In the Marvel stable, you have Edgar Wright quitting Ant-Man, and Whedon complaining about Marvel's changes to AoU. OTH, Gunn seems pretty happy with Marvel on all levels (but he also likely gets much more freedom as he's not tied to the Earth MCU). I don't hear the Russo's crying either, after finishing Captain America: Winter Solider and Avengers: Civil War (it's not really a Captain America movie). We also have Black complaining about changing the story of Iron Man 3 during writing (but I can't see how it affected the movie too much, plus the factors there are gone, Disney/Marvel self-correcting like WB/DC is going here).

There is a balance there. I think Marvel got a bit too grabby, and is dialing it back, and focusing on encouraging cross talk among the stars and directors. DC is now deciding that they really need a guiding hand like Feige who isn't a director of the movies.

The article points out it's not much of a change. Berg was already involved in most of the movies, and Johns was too. (As I said he's co-writing Batman with Afleck.) Another good sign is Affleck is an executive producer on Justice League. This is a good sign as Affleck is a great actor, director, and a comic book fan.

Shadar and jdrock have an interesting point if Synder ends up with the Superman we want to see on screen (eventually).

I took a "wait and see" to see what was done in BvS. Honestly I have nothing else to do for the rest of the DC movies. No one REALLY knows what was done for the re-shoots on Suicide Squad, how Wonder Woman is going to be, or what Synder has planned for the JL movies.

OTH, "getting Superman back alive" and "getting the band together" sounds like a pretty busy/boring movie that could have been avoided,and to me that sort of thing was a weak point in BvS. I wait to be surprised, but I have my doubts. I just listened to some podcasts with Synder and I had to just stop. I don't think he's on a wavelength that I like. This isn't bad, not everyone has to like everything.

Still, I don't HATE BvS. I'm surprised on how "What Color is the Dress", the reaction is. You get both "this is the worst movie ever" and "This is a cinematic achievement, genius manifest, and one of the best comic book movies ever." And it's not just a few people, or comic book fans, or anything. People fall down on both sides.

I find that much more interesting that BvS itself.

And it does seem that people like me an lfan who come down with "it was good and bad, it wasn't the best, nor was it the worst." are a minority. Maybe we're just not all that vocal as we're not running around super-excited or super-mad?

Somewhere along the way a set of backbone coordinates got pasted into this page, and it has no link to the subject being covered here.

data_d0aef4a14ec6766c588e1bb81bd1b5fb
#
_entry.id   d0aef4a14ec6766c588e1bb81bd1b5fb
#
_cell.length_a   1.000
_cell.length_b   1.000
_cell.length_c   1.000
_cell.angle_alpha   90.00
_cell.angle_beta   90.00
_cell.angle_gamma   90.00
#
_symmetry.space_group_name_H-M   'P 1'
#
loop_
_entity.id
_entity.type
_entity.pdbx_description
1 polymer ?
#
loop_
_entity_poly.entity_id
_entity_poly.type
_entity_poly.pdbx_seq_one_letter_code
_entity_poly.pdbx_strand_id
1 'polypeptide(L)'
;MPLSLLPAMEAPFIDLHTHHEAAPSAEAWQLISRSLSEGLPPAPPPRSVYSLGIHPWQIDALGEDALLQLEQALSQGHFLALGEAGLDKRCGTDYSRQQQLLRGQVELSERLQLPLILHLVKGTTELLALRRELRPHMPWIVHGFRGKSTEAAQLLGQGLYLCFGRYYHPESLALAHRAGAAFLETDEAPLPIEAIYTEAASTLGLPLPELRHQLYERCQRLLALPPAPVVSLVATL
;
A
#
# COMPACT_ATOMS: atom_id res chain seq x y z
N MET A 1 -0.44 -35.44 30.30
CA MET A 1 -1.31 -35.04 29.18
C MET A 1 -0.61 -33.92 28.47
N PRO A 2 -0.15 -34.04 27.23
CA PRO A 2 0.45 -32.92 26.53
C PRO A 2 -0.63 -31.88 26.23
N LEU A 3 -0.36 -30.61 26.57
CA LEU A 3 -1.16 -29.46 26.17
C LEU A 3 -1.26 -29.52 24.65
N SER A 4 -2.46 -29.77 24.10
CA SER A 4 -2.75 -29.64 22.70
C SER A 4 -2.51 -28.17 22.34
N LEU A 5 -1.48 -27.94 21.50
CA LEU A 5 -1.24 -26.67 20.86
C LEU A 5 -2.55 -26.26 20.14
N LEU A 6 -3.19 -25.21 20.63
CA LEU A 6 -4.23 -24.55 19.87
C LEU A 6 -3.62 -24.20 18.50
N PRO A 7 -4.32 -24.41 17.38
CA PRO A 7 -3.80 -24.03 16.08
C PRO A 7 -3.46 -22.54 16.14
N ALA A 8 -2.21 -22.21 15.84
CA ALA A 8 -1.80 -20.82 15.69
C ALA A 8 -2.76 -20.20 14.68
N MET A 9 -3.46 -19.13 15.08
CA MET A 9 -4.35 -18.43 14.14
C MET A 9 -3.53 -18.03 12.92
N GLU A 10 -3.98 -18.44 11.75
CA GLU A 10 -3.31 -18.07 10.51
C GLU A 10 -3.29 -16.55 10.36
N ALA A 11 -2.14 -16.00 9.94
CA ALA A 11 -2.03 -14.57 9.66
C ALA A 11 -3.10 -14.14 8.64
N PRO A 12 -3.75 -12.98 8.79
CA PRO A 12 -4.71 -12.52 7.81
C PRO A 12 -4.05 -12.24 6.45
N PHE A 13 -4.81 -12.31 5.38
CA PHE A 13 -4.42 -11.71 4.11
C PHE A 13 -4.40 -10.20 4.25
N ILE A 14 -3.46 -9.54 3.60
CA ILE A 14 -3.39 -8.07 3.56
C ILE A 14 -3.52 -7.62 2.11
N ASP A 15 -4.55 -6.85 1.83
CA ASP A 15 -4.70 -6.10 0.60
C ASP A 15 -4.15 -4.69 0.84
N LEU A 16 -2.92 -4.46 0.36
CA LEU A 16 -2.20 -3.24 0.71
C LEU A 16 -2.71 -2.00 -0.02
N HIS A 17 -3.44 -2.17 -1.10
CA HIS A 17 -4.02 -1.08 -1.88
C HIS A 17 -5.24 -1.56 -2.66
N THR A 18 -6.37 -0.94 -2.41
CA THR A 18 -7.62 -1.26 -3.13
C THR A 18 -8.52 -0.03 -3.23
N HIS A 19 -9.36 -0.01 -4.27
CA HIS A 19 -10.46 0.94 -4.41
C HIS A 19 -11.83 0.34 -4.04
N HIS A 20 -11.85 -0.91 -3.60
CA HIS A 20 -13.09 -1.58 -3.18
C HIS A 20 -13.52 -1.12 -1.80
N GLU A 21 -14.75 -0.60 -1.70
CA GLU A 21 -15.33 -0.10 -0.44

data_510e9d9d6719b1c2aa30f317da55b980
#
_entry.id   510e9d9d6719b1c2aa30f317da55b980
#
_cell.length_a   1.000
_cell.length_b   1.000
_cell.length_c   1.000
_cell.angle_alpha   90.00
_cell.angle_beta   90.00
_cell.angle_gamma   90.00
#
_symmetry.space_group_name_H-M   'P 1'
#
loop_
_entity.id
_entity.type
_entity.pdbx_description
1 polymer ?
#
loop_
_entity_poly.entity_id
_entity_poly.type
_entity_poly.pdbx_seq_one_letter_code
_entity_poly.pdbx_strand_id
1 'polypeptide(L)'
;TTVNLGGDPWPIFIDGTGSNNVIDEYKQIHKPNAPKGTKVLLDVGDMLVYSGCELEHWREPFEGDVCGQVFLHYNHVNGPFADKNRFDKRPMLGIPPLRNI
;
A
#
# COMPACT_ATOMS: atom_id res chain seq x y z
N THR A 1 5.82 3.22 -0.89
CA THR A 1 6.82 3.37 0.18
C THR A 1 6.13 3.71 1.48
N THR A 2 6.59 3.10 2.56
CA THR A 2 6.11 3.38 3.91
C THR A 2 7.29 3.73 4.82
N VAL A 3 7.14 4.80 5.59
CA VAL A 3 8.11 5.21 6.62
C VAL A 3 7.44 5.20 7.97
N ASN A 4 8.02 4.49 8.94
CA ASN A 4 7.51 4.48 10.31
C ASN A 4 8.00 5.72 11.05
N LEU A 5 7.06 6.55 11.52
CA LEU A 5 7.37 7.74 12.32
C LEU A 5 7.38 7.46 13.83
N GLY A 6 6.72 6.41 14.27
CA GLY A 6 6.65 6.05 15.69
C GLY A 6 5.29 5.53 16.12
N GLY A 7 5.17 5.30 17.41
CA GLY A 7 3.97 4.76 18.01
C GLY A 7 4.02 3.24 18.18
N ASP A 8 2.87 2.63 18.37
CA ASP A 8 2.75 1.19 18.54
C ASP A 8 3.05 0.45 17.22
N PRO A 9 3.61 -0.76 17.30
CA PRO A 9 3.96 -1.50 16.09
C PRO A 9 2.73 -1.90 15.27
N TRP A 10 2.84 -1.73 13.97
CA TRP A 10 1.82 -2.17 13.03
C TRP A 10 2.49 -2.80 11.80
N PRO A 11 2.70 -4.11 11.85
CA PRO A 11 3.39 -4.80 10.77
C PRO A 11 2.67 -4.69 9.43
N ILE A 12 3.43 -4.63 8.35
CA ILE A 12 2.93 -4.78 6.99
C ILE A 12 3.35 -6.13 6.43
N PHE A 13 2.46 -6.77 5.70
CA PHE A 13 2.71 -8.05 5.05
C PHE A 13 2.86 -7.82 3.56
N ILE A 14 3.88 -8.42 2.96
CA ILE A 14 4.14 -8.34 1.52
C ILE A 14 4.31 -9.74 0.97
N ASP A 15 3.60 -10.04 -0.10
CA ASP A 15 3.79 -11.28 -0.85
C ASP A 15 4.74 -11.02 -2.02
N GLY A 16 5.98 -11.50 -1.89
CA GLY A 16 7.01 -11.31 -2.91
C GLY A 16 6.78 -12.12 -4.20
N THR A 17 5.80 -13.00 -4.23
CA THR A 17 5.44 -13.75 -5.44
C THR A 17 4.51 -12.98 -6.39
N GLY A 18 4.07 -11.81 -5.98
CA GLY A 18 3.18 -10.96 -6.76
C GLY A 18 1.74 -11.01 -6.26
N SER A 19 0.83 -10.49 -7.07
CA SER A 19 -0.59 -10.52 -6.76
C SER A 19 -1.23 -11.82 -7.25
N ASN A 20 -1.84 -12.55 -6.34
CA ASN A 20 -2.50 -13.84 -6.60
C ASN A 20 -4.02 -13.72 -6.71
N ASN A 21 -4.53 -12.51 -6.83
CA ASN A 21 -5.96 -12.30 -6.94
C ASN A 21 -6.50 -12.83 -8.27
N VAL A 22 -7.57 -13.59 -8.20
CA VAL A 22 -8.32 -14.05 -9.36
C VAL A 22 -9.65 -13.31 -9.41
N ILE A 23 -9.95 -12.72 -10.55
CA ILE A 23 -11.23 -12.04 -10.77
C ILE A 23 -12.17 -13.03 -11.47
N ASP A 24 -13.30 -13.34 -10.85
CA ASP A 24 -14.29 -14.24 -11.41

Certainly I can speak for awhile about things I liked in BvS. And a long time about what I think failed. I can do the same for Civil War. The difference is that I don't really want to watch BvS again (not if I can't fast forward). I do want to watch Civil War again.

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19 May 2016 18:54 #48001 by shadar

kikass2014 wrote: Thinking about it a bit more, the appointment of Geoff Johns does indeed pose some interesting questions for WB/DC.

With an almost diametrically opposite interpretation of the Superman character given by Johns, what do they do? Reboot? Soft-reboot? Carry on?

I'm assuming that SM turns out to be a heroic man of uncompromising morality, even in the Snyder universe, But only after many trials and mistakes. At least that's my hope.


Besides, in my view, Snyder is building toward the SM you describe and seem to want. He'll get there, just have a little patience...


My point of view with this is, what is it based on? Is it simply wishful thinking/hoping? If we look at the tone of the character in MoS, we see the grim, self-doubting characterization of Superman introduced. Ok, that is our starting point.

/K


I think its half wishful thinking and half my judgement based on comments Snyder has made. He clearly envisions SM as he was portrayed very early (40's, 50's) when he was a bit of a thug sometimes. But with a heart of gold.

During the American culture war, SM was part of the "establishment" (despite a couple of silly attempts to portray him as "cool", he never was), and that's when DC really amped up on the "Kansas farm boy goodness" angle, which seemed like propaganda to me at the time. I was into the counter-culture. I wanted to see Superman get his butt kicked, and to kick butt when he had to.

But by the time Christopher's Reeve's Superman came along, I was part of the establishment so the Donner story line felt fine. Even if it was silly. Same for the 1984 Supergirl movie. Nobody would ever call those movies gritty or realistic.

So my head kind of goes with Snyder's interpretation goes while my gut goes with Donner. But I have one iron-clad rule that has ruled my life -- if gut and head disagree. always go with the head. Logic trumps emotion. Always. I suppose that comes from being a geek who became an engineer.

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19 May 2016 22:02 #48008 by kikass2014

So my head kind of goes with Snyder's interpretation goes while my gut goes with Donner. But I have one iron-clad rule that has ruled my life -- if gut and head disagree. always go with the head. Logic trumps emotion. Always. I suppose that comes from being a geek who became an engineer.


Fair enough :)

Peace.

/K